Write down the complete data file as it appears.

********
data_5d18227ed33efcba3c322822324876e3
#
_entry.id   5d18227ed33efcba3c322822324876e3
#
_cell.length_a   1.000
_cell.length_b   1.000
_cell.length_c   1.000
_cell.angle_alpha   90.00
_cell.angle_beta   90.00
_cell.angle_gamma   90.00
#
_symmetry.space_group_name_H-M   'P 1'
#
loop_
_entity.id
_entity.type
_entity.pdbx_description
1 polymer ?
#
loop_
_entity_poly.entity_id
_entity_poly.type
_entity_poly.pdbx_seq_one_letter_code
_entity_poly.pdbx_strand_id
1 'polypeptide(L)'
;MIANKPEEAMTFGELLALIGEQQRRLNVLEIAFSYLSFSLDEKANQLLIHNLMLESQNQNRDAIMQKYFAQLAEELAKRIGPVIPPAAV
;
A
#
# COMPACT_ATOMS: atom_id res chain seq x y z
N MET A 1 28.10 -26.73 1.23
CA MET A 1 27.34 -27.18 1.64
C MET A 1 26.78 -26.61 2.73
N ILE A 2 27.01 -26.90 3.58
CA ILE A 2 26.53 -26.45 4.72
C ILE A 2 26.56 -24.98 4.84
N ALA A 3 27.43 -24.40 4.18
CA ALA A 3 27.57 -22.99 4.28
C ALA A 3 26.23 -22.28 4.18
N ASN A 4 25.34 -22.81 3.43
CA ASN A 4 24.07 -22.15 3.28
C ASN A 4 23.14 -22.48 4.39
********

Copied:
data_5d18227ed33efcba3c322822324876e3
#
_entry.id   5d18227ed33efcba3c322822324876e3
#
_cell.length_a   1.000
_cell.length_b   1.000
_cell.length_c   1.000
_cell.angle_alpha   90.00
_cell.angle_beta   90.00
_cell.angle_gamma   90.00
#
_symmetry.space_group_name_H-M   'P 1'
#
loop_
_entity.id
_entity.type
_entity.pdbx_description
1 polymer ?
#
loop_
_entity_poly.entity_id
_entity_poly.type
_entity_poly.pdbx_seq_one_letter_code
_entity_poly.pdbx_strand_id
1 'polypeptide(L)'
;MIANKPEEAMTFGELLALIGEQQRRLNVLEIAFSYLSFSLDEKANQLLIHNLMLESQNQNRDAIMQKYFAQLAEELAKRIGPVIPPAAV
;
A
#
# COMPACT_ATOMS: atom_id res chain seq x y z
N MET A 1 28.10 -26.73 1.23
CA MET A 1 27.34 -27.18 1.64
C MET A 1 26.78 -26.61 2.73
N ILE A 2 27.01 -26.90 3.58
CA ILE A 2 26.53 -26.45 4.72
C ILE A 2 26.56 -24.98 4.84
N ALA A 3 27.43 -24.40 4.18
CA ALA A 3 27.57 -22.99 4.28
C ALA A 3 26.23 -22.28 4.18
N ASN A 4 25.34 -22.81 3.43
CA ASN A 4 24.07 -22.15 3.28
C ASN A 4 23.14 -22.48 4.39